Masks 101: Your Questions Answered



A message from Dr. Shannon McDonald, FNHA Chief Medical Officer; and Dr. Becky Palmer, FNHA Chief Nursing Officer

To mask or not to mask – that is not in question. By now, we trust that you are well aware masks are required in public indoor settings for people five and older.

A properly worn mask can help prevent the spread of COVID-19 when layered with the current public health recommendations.

We have received many questions about masks, and, as clinical experts, we will try and answer all of your questions. Links provided throughout this document will offer even more detailed information and explanations.

Q: What are the different types of masks, and how are they different from each other?

A: The most well-known masks are 1) cloth /disposable / non-medical masks, which are either homemade or commercially made; and 2) medical masks, which are commercially made and must meet established filtration standards.

Q: Which type of mask provides the best protection?

A: For general use, we recommend a medical mask, or a cloth mask with an insertable filter. But the best mask for you is the one you will wear properly and consistently. This means a well-fitting mask that is still comfortable enough to keep on for long periods when necessary. If you're fidgeting with an uncomfortable mask and even taking it partly off at times—we've all seen that one person in the grocery store with a mask over their mouth but not their nose—it's not the safest choice!

An alternative to masks is a KN95/N95 respirator; these are made to a particular standard and designed to prevent inhalation of hazardous airborne contaminants. Ensuring proper fit over the nose, mouth, and chin is essential to keep unfiltered air from entering and exiting the gap between the respirator and face.  It is also important to avoid touching the eyes and mask without first washing your hands. 

Healthcare workers working directly with patients regularly conduct clinical assessments to determine the type of personal protective equipment they require, e.g., medical masks vs N95/ respirators, eye protection, gowns, etc. In clinical settings where N95s are required, healthcare workers must undergo a fit-testing process to ensure proper fit and function.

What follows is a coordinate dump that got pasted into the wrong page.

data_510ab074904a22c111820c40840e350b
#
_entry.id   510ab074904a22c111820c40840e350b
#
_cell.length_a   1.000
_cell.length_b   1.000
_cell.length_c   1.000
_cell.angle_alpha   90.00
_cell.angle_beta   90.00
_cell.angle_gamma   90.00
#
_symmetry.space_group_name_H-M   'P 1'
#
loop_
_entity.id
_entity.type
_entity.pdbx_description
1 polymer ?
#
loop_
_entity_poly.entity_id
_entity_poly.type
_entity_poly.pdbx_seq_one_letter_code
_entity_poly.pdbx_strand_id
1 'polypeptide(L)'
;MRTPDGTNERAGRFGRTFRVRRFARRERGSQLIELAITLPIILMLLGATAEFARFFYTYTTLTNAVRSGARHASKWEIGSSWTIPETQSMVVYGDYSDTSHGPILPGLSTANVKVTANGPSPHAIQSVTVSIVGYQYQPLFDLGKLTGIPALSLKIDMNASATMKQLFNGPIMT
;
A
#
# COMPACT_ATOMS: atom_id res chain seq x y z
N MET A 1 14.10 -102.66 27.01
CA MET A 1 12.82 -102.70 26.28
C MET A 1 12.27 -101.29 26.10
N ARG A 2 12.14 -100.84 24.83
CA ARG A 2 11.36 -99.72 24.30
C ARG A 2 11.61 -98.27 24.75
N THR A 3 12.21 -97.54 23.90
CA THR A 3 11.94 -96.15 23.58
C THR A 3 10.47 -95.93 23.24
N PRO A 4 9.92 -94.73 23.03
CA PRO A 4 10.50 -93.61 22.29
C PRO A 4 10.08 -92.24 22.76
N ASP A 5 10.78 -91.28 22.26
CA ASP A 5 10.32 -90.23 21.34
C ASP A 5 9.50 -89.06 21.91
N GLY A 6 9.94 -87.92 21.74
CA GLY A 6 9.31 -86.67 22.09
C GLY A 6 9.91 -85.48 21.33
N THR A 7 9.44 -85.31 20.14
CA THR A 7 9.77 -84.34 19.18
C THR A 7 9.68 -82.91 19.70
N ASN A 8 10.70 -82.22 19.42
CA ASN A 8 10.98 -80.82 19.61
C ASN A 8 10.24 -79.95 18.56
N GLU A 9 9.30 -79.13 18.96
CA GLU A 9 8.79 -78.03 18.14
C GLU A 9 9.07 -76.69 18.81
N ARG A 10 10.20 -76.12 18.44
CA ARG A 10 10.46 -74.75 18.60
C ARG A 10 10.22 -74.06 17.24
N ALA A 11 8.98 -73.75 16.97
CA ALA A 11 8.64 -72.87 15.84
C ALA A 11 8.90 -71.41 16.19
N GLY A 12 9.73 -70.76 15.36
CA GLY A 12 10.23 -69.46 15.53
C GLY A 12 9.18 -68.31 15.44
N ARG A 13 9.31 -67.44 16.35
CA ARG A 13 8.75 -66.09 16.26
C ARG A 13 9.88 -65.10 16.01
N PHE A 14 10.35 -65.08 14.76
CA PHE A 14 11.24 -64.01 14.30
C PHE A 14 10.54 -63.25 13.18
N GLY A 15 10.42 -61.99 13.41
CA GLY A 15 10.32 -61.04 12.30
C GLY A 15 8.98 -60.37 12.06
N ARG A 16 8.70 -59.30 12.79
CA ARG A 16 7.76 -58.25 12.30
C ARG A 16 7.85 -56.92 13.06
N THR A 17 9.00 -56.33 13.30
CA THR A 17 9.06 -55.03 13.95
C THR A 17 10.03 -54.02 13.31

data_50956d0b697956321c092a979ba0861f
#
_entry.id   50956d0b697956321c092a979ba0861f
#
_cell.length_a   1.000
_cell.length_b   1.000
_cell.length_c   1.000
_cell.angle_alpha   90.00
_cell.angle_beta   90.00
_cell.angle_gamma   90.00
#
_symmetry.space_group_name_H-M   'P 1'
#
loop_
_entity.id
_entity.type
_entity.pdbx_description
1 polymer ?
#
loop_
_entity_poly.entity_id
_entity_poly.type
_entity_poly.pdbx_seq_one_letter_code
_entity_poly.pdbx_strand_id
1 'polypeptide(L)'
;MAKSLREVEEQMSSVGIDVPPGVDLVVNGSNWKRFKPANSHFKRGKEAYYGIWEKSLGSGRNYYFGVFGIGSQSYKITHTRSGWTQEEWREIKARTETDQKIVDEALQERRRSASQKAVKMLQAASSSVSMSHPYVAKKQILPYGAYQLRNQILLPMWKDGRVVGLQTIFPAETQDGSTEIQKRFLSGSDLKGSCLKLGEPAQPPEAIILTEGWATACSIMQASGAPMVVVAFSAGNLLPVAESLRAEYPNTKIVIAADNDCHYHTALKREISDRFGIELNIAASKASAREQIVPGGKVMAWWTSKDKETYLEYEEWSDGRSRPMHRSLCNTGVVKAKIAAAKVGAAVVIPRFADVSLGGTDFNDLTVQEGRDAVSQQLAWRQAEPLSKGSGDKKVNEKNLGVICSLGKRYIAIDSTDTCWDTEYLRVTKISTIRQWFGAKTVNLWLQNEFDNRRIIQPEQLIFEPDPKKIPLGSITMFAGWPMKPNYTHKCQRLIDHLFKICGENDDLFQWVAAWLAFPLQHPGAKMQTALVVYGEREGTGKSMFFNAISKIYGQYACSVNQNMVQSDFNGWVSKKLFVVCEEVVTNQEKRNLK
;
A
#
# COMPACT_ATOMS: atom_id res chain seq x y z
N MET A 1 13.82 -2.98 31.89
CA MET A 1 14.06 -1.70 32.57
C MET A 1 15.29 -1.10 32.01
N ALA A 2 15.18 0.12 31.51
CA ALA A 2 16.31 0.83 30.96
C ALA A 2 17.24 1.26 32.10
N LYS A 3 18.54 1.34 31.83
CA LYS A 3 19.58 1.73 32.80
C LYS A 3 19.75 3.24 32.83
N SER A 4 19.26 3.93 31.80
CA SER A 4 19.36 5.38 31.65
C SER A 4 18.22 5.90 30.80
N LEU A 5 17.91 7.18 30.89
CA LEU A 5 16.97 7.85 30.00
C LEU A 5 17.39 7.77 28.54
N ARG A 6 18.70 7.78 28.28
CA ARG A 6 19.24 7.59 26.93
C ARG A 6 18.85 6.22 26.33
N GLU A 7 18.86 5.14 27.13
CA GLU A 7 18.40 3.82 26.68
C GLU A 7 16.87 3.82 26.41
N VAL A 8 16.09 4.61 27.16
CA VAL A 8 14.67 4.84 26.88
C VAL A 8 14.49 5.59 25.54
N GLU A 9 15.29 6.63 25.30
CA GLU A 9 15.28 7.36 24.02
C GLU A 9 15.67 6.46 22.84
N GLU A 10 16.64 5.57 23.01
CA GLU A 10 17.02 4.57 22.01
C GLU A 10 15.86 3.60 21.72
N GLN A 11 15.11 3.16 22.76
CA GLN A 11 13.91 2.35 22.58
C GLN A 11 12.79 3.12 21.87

The general public may choose to purchase well-fitted KN95/N95 or equivalent respirators. Non-healthcare providers do not need to undergo fit testing.  Respirators with valves are not recommended because they allow the breath of the wearer to escape.

Q: Why do hospitals and other medical facilities usually give visitors medical masks and not KN95/N95 respirators?

A: Visitors are not dealing directly with high-risk patients.

Q: Who should wear medical masks rather than cloth masks?

A:  Those who have tested positive for or have symptoms of COVID-19, who are at risk of more severe disease or outcomes from COVID-19, and/or who are at a higher risk of exposure to COVID-19 because of their living situation.

For detailed comparisons of the various masks available, see this chart from the Government of Canada.

Q: How do I use my mask properly?

A: See this guide on our website, where we have extensive information on all things COVID-19-related. You can also see this information on the website of the BC Centre for Disease Control.

Q: Does my cloth mask still work against the more transmissible variant?

A: Yes; cloth masks that are made from three layers of tightly woven, breathable fabric can be effective if worn properly. As with other masks, cloth masks are most effective when they fit comfortably over the mouth and nose, with no gaps around the face. Some cloth masks are designed with a pocket for a filter and may provide more protection when the filter is used. It is important to remember that masks are only one of the effective layers of protection that can prevent spreading the virus.

Q: Where should I wear a mask other than indoor public indoor settings?

A: First Nations people living on reserve continue to be disproportionately at risk of COVID-19 due to factors such as overcrowded and poorly ventilated dwellings that limit the ability to physically distance. In circumstances where a household member is infected with COVID-19, wearing medical masks indoors at home is recommended. Other settings where mask wearing would be advisable, although not mandated, is a crowded outdoor space where physical distancing is not possible.


See this webpage for more information on masks in community settings.

Please keep up the good work of following public health orders and recommendations!

If you are not yet fully vaccinated (two shots), please book an appointment today! It could decrease your risk of severe disease and hospitalization due to COVID-19. If you are fully vaccinated and your second shot was over six months ago, be sure to get your booster. Pregnant people are at higher risk due to COVID-19 and are eligible for a booster shot eight weeks after their second dose. The efficacy of all vaccines fades over time, which is why boosters are neede​d for optimal protection.​

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